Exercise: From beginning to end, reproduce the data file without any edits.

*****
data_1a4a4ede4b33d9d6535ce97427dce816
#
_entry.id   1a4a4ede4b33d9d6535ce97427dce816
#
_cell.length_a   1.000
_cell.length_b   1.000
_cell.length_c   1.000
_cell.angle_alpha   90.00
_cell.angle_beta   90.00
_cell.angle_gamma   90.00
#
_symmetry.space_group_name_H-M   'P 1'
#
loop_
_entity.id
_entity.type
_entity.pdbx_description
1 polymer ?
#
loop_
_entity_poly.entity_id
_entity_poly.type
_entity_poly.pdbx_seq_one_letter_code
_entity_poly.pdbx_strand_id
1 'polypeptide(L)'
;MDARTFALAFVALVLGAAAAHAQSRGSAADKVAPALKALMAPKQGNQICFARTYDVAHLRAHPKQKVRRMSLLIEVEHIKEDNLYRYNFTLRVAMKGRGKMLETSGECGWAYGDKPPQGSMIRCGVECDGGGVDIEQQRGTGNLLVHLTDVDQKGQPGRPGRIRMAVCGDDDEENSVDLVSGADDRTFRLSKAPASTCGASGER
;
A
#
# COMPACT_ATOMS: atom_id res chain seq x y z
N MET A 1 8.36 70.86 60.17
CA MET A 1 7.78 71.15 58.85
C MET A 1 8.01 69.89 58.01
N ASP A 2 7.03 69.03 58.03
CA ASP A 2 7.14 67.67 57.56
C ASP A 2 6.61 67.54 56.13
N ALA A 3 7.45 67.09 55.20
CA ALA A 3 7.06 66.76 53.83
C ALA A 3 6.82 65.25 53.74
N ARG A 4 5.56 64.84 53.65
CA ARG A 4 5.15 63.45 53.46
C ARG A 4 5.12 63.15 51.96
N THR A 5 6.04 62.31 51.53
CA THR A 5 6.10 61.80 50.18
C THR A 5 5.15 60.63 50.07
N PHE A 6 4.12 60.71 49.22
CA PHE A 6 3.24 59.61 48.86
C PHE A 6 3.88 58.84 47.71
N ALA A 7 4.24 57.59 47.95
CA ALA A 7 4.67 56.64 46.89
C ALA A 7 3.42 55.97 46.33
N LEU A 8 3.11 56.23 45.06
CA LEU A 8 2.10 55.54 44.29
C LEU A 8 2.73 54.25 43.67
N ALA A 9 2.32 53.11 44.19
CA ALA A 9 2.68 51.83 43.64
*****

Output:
data_1a4a4ede4b33d9d6535ce97427dce816
#
_entry.id   1a4a4ede4b33d9d6535ce97427dce816
#
_cell.length_a   1.000
_cell.length_b   1.000
_cell.length_c   1.000
_cell.angle_alpha   90.00
_cell.angle_beta   90.00
_cell.angle_gamma   90.00
#
_symmetry.space_group_name_H-M   'P 1'
#
loop_
_entity.id
_entity.type
_entity.pdbx_description
1 polymer ?
#
loop_
_entity_poly.entity_id
_entity_poly.type
_entity_poly.pdbx_seq_one_letter_code
_entity_poly.pdbx_strand_id
1 'polypeptide(L)'
;MDARTFALAFVALVLGAAAAHAQSRGSAADKVAPALKALMAPKQGNQICFARTYDVAHLRAHPKQKVRRMSLLIEVEHIKEDNLYRYNFTLRVAMKGRGKMLETSGECGWAYGDKPPQGSMIRCGVECDGGGVDIEQQRGTGNLLVHLTDVDQKGQPGRPGRIRMAVCGDDDEENSVDLVSGADDRTFRLSKAPASTCGASGER
;
A
#
# COMPACT_ATOMS: atom_id res chain seq x y z
N MET A 1 8.36 70.86 60.17
CA MET A 1 7.78 71.15 58.85
C MET A 1 8.01 69.89 58.01
N ASP A 2 7.03 69.03 58.03
CA ASP A 2 7.14 67.67 57.56
C ASP A 2 6.61 67.54 56.13
N ALA A 3 7.45 67.09 55.20
CA ALA A 3 7.06 66.76 53.83
C ALA A 3 6.82 65.25 53.74
N ARG A 4 5.56 64.84 53.65
CA ARG A 4 5.15 63.45 53.46
C ARG A 4 5.12 63.15 51.96
N THR A 5 6.04 62.31 51.53
CA THR A 5 6.10 61.80 50.18
C THR A 5 5.15 60.63 50.07
N PHE A 6 4.12 60.71 49.22
CA PHE A 6 3.24 59.61 48.86
C PHE A 6 3.88 58.84 47.71
N ALA A 7 4.24 57.59 47.95
CA ALA A 7 4.67 56.64 46.89
C ALA A 7 3.42 55.97 46.33
N LEU A 8 3.11 56.23 45.06
CA LEU A 8 2.10 55.54 44.29
C LEU A 8 2.73 54.25 43.67
N ALA A 9 2.32 53.11 44.19
CA ALA A 9 2.68 51.83 43.64